FOLLOW THE CROWD AND YOU’LL BE AN AVERAGE CARPER... SO WORK THINGS OUT FOR YOURSELF
GUARD YOUR BAIT SECRETS
I’ll tell you anything when I’m fishing the same lake as you – but what I won’t tell you is the bait I’m using. I’ve always understood the huge importance of bait, which is why quality has been such a cornerstone of the Nashbait recipes. The best food catches the big girls, but I also want to know where and when it is being put in, and in what quantities.
Bait application is such a crucial part of catching the biggest carp that I won’t share a bait or risk someone else putting in too much or in the wrong place or at the wrong time – I need to have complete control of the baiting programme.
When I fished Silver End back in the early 1980s for the Essex Record I put a baiting campaign in place with a high protein and liver recipe. I lost a carp and that was enough to put the doubts in my head that it was the one fish I was after. On the plus side, at least I knew there was a chance it had happened because it was only me using the bait. To control the odds, control the bait.
DONT FOLLOW THE CROWD
If you fish like the rest you’ll catch like the rest, it’s as simple as that. It’s one of my oldest sayings and comes from decades of not just fishing some of the toughest waters myself but also seeing how so many other Nash anglers go about their business.
You must find an edge on every water, which can take all sorts of different forms. At Harefield it was adopting massive beach fishing reels for the first time (now called Big Pits) so we could cast further with heavier line than the others, and combined with break-off leads it gave us the edge because we landed so many more of the carp we hooked. We were also able to fish areas other people couldn’t get to.
It can be the type of bait or the quantity you put in, or the rig, or using zigs and floaters where other people are ignoring them, but you have to be doing something different to everyone else if you want your results to be any different.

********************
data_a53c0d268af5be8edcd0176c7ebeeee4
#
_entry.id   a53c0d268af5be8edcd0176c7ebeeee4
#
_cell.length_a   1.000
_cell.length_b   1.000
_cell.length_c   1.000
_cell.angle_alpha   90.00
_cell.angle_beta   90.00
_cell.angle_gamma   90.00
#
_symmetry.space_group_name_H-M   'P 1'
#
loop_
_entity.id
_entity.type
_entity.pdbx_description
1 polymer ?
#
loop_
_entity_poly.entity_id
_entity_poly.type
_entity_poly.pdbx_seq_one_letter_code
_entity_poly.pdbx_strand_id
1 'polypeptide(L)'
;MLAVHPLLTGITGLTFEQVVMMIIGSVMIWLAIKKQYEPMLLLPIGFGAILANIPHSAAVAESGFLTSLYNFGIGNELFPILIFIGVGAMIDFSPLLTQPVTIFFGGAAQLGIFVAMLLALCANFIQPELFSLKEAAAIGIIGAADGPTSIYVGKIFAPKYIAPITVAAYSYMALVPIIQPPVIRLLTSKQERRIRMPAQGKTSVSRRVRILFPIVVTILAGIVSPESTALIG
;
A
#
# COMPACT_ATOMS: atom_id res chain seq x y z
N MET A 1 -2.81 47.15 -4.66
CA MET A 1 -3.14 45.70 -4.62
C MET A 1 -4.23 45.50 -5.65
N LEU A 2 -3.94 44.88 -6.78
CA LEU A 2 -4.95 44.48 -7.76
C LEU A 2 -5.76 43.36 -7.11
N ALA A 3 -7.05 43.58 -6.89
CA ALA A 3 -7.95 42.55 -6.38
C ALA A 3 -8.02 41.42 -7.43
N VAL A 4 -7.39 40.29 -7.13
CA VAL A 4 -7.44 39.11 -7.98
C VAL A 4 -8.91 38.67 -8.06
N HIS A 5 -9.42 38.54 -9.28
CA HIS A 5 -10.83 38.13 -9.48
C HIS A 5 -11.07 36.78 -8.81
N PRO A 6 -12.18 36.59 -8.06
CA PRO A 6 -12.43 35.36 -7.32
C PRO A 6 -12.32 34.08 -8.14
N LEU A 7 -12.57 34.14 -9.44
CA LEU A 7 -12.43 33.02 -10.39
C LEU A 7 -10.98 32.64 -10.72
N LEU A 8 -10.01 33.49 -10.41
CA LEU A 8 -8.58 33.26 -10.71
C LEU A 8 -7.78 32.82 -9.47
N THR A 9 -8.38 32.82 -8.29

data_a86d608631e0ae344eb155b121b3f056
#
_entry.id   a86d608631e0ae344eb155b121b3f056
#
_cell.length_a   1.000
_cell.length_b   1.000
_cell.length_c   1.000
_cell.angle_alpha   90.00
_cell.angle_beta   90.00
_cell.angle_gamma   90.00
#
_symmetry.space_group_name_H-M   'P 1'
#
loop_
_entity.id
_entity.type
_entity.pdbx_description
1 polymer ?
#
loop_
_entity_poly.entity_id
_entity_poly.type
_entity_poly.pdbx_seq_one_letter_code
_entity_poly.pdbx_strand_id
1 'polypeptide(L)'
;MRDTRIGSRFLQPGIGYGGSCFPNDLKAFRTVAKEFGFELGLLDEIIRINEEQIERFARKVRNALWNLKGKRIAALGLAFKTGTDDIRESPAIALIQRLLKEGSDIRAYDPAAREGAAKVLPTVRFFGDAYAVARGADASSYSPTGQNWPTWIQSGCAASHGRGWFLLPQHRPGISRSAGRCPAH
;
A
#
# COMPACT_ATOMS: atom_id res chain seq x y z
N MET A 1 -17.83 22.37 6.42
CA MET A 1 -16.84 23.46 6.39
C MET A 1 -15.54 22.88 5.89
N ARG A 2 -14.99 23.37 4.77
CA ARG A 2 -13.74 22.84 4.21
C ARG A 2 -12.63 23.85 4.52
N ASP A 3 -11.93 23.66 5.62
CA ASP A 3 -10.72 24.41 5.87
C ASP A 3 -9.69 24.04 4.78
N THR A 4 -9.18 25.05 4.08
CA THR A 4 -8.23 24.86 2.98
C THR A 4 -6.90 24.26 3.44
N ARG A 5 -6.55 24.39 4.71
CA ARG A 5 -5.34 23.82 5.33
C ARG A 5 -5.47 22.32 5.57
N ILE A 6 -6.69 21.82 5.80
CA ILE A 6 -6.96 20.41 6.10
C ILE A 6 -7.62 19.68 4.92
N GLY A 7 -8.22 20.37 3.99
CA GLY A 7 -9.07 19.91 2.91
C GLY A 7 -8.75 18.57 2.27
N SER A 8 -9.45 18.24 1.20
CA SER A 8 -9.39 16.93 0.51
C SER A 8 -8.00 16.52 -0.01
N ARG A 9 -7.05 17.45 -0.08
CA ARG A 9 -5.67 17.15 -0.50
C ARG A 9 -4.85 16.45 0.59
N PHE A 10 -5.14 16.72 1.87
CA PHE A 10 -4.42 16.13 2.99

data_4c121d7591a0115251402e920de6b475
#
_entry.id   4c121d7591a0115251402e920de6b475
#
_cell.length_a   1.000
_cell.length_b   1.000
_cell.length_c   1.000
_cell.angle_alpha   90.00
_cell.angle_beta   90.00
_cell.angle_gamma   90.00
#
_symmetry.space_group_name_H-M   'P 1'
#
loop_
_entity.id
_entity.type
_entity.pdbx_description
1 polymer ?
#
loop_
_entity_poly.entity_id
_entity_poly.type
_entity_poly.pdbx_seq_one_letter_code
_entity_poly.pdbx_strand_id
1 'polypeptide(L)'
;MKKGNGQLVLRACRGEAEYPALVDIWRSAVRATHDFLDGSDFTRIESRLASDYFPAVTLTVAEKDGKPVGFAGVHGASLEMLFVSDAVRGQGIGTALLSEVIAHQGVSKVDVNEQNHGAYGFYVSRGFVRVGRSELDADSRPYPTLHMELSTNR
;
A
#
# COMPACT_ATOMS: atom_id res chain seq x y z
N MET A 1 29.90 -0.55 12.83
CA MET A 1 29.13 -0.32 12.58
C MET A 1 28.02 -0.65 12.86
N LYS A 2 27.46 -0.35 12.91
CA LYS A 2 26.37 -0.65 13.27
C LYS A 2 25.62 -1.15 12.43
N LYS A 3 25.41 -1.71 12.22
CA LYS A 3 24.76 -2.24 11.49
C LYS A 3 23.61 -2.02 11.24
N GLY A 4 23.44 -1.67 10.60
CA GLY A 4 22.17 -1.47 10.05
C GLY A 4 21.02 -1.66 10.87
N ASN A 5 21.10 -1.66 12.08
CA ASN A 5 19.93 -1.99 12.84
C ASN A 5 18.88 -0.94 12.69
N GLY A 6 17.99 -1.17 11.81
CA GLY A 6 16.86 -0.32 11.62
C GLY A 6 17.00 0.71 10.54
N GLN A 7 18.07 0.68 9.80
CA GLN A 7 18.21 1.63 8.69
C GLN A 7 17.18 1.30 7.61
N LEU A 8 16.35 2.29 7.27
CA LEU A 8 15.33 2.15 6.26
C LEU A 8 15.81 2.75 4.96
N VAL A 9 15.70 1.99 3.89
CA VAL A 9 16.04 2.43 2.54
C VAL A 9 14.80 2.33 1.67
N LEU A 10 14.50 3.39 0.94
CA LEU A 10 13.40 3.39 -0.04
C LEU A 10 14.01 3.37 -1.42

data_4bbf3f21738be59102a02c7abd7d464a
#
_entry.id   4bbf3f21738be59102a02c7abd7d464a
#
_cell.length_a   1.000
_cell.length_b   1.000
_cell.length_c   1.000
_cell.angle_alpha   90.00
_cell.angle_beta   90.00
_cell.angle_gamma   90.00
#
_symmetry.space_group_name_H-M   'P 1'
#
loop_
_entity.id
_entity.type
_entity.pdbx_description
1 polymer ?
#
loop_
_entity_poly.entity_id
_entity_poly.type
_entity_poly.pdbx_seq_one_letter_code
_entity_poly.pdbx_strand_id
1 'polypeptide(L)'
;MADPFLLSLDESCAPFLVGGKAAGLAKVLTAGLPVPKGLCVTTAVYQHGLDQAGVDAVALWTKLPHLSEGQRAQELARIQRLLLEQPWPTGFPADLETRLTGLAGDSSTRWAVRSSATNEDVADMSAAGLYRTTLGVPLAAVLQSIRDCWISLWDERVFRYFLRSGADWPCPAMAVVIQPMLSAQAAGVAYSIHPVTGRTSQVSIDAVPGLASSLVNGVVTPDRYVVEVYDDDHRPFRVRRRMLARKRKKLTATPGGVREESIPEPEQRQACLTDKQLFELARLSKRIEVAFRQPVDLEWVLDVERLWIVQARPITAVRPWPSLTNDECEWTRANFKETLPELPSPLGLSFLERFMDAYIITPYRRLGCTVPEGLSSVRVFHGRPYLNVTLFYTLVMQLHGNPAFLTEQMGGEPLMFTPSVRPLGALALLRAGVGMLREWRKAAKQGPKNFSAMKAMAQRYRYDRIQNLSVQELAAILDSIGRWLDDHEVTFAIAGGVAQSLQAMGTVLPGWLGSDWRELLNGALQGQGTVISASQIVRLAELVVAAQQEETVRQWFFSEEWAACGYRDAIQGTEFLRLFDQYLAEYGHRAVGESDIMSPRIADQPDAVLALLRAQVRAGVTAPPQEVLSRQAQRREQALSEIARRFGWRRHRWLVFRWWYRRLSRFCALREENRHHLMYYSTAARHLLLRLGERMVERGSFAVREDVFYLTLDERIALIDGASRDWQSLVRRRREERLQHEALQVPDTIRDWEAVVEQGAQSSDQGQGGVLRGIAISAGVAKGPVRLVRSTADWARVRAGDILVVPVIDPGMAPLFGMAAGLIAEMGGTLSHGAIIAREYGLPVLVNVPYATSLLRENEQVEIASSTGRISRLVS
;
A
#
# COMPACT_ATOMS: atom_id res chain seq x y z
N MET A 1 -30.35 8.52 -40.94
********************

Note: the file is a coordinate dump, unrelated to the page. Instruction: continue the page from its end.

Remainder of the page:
BE HARD ON YOURSELF
I always tell myself that a carp has to feed at least once in 24 hours, so if I haven’t created a chance or caught a carp in that period of time I must be fishing like an idiot. It’s most relevant to winter fishing and helps keep me trying my hardest.
Sure, there may well be extreme conditions where carp might not feed every 24 hours, but they are also a lot more active than we tend to believe, and by being that hard on myself I am always looking to try to make something happen, rather than just accepting a succession of blank days and nights.
A 24-hour period behind rods should always see some action – if not, you aren’t doing enough right.
TUNE IN TO INDICATION
A while back I felt that carp fishing had completely lost the vital connection with the end tackle that we need to understand what is and isn’t going on. The wind blows and there’s weed on the line so when you get a bleep what does it mean?
Nothing? Or maybe a carp shaking its head and bouncing the hook out? If you don’t know, then we’re back to guessing games and only ever fishing for takes where the spool spins. I can’t fish like that - I have to know what the problems are.
If I’m on carp and they are doing me over at the rig, I want my alarms to register a near miss andto be sure what the alarm says is significant. Without effective indication I’ll be left guessing – maybe I came close or maybe I was in completely the wrong area?
My desire to develop bite alarms came from this need to have meaningful indication, and the speed sensing of the R3s is the biggest step forward in indication for the modern carp angler. When it sounds, put simply it means something you need to know. To my mind they have changed our expectation of indication systems completely.